Sustainability & Resilience
Climate trends suggest that in the next 50 years Minnesota will experience increased precipitation, hotter summers, warmer and wetter winters, and more severe weather events. Such changes could damage infrastructure, drain resources, and impair a City’s capacity to provide services and respond to residents’ needs.
To ensure it will survive and thrive under these chronic stresses and extreme events, the City of Golden Valley is developing a sustainability and resilience plan, which will be included in its 2040 Comprehensive Plan update. Consideration of the community’s vulnerabilities—and responses to those vulnerabilities—will strengthen Golden Valley’s ability to prepare for and respond to climate impacts.
Definitions & Goals
Sustainability aims to meet the needs of the present without compromising the ability of future generations to meet their own needs. This will ensure that future generations of Golden Valley have the ability to use its resources to survive and grow.
Sustainability Goals For The City's 2040 Comprehensive Plan
Which of these should be Golden Valley’s top priorities? Share your thoughts.
- Encourage use of renewable energy, including wind, solar, etc
- Encourage waste reduction, recycling, and composting
- Encourage energy efficiency for buildings and lighting
- Enhance water quality
- Maintain/increase vegetation
- Educate and engage the public in sustainability opportunities
- Enhance air quality
- Foster local food production
- Build community resilience to changing climate
Resilience is the capacity to respond, adapt, and thrive under changing conditions. This includes planning for more severe weather and prolonged heat waves, for improved health of residents, and for economic strength and diversity.
Resilience encompasses planning at several levels. For example, cities must develop strategies to respond to changing rainfall patterns that require additional storm water management capacity. Individuals should prepare their homes for prolonged power outages that may be brought on by severe weather.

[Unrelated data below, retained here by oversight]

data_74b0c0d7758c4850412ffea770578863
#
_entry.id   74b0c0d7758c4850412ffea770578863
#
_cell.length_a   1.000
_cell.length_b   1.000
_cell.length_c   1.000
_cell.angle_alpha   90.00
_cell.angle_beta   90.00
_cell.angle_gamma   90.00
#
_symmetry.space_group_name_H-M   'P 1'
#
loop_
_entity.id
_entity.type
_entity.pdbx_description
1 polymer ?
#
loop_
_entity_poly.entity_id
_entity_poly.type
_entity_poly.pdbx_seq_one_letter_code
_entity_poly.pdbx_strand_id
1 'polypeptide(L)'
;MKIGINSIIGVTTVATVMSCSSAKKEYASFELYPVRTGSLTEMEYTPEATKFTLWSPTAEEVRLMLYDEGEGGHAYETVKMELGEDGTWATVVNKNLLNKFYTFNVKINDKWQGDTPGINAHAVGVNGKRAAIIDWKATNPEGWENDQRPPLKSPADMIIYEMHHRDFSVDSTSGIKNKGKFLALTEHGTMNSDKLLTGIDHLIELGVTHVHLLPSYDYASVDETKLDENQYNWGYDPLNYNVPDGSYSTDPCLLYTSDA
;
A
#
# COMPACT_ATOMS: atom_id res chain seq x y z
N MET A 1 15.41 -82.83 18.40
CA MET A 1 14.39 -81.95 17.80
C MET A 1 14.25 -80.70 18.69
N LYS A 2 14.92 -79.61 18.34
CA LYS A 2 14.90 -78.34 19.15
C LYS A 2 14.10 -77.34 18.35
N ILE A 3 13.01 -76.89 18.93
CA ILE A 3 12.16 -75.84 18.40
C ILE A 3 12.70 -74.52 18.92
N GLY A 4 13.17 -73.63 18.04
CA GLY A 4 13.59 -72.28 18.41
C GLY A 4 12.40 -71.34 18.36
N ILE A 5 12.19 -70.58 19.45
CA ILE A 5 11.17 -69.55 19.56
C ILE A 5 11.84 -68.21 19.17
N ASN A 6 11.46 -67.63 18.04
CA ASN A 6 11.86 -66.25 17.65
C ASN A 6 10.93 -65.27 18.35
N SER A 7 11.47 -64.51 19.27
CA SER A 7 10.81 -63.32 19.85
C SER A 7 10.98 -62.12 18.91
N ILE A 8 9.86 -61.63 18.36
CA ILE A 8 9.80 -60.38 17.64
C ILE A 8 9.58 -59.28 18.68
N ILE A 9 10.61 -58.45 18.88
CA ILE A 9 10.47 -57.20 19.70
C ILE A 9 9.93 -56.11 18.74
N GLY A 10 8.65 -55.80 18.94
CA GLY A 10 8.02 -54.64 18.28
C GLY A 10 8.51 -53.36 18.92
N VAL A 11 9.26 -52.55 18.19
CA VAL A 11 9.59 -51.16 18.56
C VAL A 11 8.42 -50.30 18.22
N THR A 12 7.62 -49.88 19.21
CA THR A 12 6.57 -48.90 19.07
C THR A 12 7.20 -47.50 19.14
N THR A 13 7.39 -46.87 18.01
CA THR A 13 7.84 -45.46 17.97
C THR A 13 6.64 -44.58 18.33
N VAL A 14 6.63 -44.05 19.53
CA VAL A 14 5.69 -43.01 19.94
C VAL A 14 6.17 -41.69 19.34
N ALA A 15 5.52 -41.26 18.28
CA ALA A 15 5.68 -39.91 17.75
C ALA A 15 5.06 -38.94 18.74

Are You Ready?
It’s always a good idea to be prepared for inclement weather or power outages in your home. Here are some household items you can gather to ensure that if a disaster strikes, you’ll be ready.
- Three-day supply of non-perishable food (dried fruit, canned tuna fish, peanut butter, etc)
- Water (at least a gallon per person, per day)
- Can opener
- First aid kit
- Sleeping bag or warm blanket for everyone in your family
- Matches in a waterproof container
- Toothbrush, toothpaste, soap, and other personal items
- Moist towelettes, garbage bags, and plastic ties for personal sanitation
- Flashlights and extra batteries
- Whistle to signal for help
- Important family documents such as copies of insurance policies, IDs, and bank records in a waterproof, portable container
- Battery-powered or hand-cranked radio with extra batteries
- Cell phone with charger, extra battery, or solar charger
Other Actions You Can Take
- Sign up for GV Emergency to receive emergency notifications via text, phone call, or email .
- Consider putting a smaller emergency kit in your car.
- Conduct a fire/storm/tornado drill with members of your household to ensure that everyone knows the plan for different emergency situations .
- Look at FEMA checklists for more items you may want to have on hand in case of an emergency.
- Check out the following FEMA guides for specific weather-related emergencies you may encounter: